China And Bitcoin: A Love Story

As the online currency’s backers fear U.S. regulations, bitcoin is flourishing in China, surprisingly unhindered by the nation\'s government.
Posted at 12:07 AM, Nov 20, 2013

Bitcoin is cementing its spot in the global economy as an online currency. And China’s government wants to hold a big piece of it.

Prices for bitcoin have climbed since April, now at about $600 — though that could be higher by the time I finish this sentence. The new-age currency is attractive to investors for a few reasons. (Via RT)

“Bitcoins are transferred directly from person to person without going through a bank or clearing house. This means that the fees are much lower, you can use them in every country, your account cannot be frozen and there are no prerequisites or arbitrary limits.” (Via Bitcoin)

In U.S. hearings Monday, there were many good things said about bitcoin.

“It’s also important that we step back and recognize that innovation is a very important part of our economy.” (Via C-SPAN)

But it might be too late for the U.S. to charm the currency's users. In May, feds seized bank accounts linked to a Japan-based bitcoin exchange that hadn’t registered as a money transmission business. (Via Robocoin)

Since then, many early bitcoin investors in the U.S. have had their accounts closed, presumably over regulatory problems. One told Wired, “It looks like most of the leading bitcoin companies will be outside of the USA due to the USA’s unreasonable financial licensing requirements. … China may be the country with the most early adopters.”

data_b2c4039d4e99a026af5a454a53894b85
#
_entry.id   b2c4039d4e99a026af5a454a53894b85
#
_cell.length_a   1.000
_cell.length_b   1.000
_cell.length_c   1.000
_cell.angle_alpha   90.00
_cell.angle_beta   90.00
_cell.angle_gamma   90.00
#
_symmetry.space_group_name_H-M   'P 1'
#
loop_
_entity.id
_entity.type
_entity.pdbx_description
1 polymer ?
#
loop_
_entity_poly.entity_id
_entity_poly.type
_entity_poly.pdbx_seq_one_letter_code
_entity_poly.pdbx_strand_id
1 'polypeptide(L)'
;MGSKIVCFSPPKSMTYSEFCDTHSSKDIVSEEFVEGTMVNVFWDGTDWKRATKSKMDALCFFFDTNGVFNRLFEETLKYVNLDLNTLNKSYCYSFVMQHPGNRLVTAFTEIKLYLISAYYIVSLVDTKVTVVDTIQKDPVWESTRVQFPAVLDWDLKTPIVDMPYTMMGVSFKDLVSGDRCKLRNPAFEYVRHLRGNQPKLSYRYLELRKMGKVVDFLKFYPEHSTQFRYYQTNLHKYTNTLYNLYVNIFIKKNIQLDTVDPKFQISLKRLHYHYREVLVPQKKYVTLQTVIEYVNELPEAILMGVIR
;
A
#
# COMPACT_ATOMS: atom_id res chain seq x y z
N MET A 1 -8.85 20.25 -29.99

Indeed, China is already home to the world’s largest bitcoin exchange. And the currency’s use there, while growing rapidly online, has also expanded to many physical shops.

Positive coverage from Chinese media has almost certainly helped. China’s government-run CCTV recently issued a glowing report on the currency.

And in a country where the Communist Party controls so much, bitcoin’s unhindered rise has many China watchers suspecting the government is rooting for it to succeed. (Via The Telegraph)

That includes Stan Stalnaker, an Internet currency pioneer, who wrote for CNN, “Bitcoin presents a marvelous gift for China, a country anxious to exert financial influence on a global scale, but nervous to overtly undercut the U.S. dollar, which it holds in abundance.”

So, if bitcoin and other crypto-currencies are the future of the global economy, it should be no surprise China wants in — and unlike the U.S., it’s made that clear from the start.